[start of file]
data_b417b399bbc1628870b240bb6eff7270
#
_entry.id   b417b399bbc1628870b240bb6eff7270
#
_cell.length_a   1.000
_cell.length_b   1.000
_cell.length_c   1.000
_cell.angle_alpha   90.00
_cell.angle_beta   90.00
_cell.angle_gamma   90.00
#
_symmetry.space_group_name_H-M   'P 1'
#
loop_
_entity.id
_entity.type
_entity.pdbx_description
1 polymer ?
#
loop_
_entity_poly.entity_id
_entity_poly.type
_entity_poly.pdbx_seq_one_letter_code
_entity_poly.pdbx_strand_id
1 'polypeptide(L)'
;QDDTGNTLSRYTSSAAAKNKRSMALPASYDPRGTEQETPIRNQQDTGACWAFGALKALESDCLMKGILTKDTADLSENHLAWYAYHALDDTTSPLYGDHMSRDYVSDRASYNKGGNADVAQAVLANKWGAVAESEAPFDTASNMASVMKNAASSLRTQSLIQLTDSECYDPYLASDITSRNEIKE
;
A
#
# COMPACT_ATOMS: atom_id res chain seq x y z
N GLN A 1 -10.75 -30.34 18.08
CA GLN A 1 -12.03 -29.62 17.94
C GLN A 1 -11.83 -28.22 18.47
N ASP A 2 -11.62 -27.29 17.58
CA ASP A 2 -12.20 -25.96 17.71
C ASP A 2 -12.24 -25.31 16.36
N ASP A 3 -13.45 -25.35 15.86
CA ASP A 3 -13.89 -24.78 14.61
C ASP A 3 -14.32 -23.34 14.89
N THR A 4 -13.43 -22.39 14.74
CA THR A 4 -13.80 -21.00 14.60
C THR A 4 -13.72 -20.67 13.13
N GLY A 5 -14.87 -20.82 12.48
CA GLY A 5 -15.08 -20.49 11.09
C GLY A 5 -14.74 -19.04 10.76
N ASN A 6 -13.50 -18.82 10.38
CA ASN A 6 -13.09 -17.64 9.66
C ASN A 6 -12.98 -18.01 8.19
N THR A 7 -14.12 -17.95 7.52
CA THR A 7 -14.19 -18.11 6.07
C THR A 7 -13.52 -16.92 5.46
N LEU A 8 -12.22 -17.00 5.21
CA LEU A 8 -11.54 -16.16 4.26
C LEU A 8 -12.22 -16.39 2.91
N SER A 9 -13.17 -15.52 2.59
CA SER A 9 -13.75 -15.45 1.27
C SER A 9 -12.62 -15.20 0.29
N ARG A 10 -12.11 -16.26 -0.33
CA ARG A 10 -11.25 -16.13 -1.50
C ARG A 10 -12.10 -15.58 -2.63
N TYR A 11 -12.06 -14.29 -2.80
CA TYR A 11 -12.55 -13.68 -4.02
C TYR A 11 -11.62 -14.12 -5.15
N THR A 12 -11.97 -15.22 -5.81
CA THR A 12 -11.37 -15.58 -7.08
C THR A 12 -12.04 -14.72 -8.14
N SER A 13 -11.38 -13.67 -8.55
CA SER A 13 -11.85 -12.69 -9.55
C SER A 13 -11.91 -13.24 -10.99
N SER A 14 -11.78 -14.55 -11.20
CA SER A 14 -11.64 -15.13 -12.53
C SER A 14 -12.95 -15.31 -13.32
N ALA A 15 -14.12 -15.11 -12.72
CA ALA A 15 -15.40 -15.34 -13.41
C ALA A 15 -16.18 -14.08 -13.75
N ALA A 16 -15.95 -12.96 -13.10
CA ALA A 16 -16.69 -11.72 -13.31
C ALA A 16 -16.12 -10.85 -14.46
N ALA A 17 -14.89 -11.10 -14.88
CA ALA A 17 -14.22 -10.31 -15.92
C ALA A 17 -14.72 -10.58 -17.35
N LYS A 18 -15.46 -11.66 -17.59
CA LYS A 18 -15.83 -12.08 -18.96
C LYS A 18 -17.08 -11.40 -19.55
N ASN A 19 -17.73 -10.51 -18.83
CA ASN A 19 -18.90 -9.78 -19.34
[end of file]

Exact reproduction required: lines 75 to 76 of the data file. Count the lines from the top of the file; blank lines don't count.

C ALA A 15 -16.18 -14.08 -13.75
N ALA A 16 -15.95 -12.96 -13.10